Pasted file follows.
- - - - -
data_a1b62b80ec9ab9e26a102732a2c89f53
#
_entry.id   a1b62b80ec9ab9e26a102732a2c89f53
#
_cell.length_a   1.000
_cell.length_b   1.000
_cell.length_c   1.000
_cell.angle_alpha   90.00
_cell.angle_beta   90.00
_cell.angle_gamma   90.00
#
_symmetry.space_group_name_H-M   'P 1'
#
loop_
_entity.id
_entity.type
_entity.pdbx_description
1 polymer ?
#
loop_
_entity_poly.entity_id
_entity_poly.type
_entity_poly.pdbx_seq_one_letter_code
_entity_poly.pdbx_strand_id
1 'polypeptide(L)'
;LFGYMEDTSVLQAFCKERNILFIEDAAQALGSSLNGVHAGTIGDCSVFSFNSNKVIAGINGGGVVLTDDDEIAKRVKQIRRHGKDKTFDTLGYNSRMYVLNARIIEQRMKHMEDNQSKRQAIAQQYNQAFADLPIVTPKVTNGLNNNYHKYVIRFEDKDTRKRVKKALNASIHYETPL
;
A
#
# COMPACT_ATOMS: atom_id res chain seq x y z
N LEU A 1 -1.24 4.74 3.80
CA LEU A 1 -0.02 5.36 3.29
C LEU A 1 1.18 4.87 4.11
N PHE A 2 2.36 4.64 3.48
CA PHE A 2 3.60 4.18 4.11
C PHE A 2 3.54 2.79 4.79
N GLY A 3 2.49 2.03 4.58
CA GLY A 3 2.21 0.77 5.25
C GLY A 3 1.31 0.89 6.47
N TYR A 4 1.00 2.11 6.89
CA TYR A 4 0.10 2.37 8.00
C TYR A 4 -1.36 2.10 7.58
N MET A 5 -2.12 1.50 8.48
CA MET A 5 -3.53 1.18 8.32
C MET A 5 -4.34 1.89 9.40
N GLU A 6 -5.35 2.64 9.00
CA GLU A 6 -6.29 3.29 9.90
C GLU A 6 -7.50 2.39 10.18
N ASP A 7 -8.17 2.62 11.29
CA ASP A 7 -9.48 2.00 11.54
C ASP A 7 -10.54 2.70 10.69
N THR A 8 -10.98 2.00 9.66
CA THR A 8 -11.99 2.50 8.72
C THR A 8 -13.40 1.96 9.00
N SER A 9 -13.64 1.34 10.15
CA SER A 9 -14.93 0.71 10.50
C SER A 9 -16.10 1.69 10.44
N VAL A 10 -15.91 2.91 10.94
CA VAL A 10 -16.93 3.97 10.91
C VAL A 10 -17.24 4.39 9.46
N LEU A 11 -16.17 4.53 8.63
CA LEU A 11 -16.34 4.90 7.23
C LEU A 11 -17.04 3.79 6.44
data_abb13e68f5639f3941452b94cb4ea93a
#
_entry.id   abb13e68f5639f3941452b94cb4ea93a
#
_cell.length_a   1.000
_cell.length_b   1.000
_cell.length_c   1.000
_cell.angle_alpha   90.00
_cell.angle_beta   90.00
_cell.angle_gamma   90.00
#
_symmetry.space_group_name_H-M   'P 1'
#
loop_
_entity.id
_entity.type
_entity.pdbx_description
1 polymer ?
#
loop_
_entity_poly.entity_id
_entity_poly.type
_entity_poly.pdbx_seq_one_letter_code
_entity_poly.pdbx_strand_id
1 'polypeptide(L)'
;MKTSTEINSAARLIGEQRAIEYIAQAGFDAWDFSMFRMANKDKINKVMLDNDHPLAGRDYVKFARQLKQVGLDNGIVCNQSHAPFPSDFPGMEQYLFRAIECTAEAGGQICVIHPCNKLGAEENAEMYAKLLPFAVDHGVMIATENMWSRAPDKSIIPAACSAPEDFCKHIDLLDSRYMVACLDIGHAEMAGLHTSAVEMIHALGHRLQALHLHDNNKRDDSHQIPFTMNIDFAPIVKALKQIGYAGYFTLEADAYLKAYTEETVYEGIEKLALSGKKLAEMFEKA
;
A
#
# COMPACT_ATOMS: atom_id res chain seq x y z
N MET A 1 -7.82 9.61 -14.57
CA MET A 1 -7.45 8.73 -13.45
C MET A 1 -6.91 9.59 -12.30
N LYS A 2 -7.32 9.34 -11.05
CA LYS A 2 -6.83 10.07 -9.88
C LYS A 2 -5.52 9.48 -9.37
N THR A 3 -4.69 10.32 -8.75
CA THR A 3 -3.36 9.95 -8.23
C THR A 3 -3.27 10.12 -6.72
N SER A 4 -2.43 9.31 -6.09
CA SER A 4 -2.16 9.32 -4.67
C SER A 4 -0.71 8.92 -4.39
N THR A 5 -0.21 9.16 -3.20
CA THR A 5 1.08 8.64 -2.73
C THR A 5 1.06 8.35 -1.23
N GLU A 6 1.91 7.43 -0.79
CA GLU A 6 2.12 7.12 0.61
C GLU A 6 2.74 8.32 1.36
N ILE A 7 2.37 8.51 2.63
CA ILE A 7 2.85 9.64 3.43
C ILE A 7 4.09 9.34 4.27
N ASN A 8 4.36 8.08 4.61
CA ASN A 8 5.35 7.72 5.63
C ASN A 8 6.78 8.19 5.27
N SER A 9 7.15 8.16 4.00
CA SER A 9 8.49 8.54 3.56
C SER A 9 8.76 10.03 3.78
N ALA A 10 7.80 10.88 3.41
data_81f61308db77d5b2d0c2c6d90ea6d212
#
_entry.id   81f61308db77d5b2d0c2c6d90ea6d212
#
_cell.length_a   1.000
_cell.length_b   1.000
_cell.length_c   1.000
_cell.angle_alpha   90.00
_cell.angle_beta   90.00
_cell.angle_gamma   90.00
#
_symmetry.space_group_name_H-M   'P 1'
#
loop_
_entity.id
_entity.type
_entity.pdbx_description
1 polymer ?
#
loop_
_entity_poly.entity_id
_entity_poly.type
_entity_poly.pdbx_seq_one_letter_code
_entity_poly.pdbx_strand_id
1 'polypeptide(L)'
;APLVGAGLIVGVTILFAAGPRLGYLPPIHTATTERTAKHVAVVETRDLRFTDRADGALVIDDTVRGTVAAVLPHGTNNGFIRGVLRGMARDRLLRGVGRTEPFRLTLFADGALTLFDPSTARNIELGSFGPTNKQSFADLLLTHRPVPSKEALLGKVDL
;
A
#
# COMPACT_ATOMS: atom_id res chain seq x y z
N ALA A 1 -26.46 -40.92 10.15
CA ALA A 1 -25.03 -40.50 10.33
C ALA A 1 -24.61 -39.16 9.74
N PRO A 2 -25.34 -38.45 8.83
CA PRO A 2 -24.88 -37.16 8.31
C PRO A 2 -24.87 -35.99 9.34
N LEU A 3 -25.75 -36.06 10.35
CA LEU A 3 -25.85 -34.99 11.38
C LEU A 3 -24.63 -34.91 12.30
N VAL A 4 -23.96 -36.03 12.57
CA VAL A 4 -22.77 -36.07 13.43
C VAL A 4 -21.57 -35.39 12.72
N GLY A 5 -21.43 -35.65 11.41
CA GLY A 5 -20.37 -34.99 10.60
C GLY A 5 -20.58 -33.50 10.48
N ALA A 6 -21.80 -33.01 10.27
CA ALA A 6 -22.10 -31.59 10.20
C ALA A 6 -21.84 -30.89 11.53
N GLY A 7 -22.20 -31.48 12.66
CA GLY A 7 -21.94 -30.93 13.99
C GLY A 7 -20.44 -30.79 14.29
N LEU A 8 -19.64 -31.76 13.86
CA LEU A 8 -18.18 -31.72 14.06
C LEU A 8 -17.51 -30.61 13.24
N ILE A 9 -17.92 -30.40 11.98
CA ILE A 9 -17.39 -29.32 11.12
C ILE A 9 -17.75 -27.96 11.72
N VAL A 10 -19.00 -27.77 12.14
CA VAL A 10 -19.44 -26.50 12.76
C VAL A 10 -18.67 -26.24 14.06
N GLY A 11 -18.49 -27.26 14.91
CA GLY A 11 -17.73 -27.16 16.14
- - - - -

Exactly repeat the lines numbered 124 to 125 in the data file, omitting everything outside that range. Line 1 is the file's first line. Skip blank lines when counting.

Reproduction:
_entry.id   81f61308db77d5b2d0c2c6d90ea6d212
#